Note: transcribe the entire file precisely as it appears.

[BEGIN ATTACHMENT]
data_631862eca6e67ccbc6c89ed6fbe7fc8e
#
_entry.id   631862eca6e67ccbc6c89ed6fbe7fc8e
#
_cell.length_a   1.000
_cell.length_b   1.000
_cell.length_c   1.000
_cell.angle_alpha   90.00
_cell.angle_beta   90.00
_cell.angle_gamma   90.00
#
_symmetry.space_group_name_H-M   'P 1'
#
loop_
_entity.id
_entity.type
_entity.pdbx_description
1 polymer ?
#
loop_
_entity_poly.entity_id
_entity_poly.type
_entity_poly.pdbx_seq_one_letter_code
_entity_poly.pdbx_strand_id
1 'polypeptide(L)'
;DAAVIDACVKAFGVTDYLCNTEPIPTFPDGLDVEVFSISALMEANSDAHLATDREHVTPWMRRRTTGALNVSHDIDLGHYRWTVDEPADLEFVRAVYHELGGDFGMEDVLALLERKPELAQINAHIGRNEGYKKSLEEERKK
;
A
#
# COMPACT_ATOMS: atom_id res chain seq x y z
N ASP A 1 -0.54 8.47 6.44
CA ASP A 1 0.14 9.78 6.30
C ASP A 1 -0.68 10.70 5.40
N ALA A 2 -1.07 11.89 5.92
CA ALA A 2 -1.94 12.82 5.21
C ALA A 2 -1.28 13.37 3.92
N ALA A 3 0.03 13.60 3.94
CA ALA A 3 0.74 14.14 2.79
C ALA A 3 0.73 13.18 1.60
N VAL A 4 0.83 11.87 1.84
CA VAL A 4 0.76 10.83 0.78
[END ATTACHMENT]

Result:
data_631862eca6e67ccbc6c89ed6fbe7fc8e
#
_entry.id   631862eca6e67ccbc6c89ed6fbe7fc8e
#
_cell.length_a   1.000
_cell.length_b   1.000
_cell.length_c   1.000
_cell.angle_alpha   90.00
_cell.angle_beta   90.00
_cell.angle_gamma   90.00
#
_symmetry.space_group_name_H-M   'P 1'
#
loop_
_entity.id
_entity.type
_entity.pdbx_description
1 polymer ?
#
loop_
_entity_poly.entity_id
_entity_poly.type
_entity_poly.pdbx_seq_one_letter_code
_entity_poly.pdbx_strand_id
1 'polypeptide(L)'
;DAAVIDACVKAFGVTDYLCNTEPIPTFPDGLDVEVFSISALMEANSDAHLATDREHVTPWMRRRTTGALNVSHDIDLGHYRWTVDEPADLEFVRAVYHELGGDFGMEDVLALLERKPELAQINAHIGRNEGYKKSLEEERKK
;
A
#
# COMPACT_ATOMS: atom_id res chain seq x y z
N ASP A 1 -0.54 8.47 6.44
CA ASP A 1 0.14 9.78 6.30
C ASP A 1 -0.68 10.70 5.40
N ALA A 2 -1.07 11.89 5.92
CA ALA A 2 -1.94 12.82 5.21
C ALA A 2 -1.28 13.37 3.92
N ALA A 3 0.03 13.60 3.94
CA ALA A 3 0.74 14.14 2.79
C ALA A 3 0.73 13.18 1.60
N VAL A 4 0.83 11.87 1.84
CA VAL A 4 0.76 10.83 0.78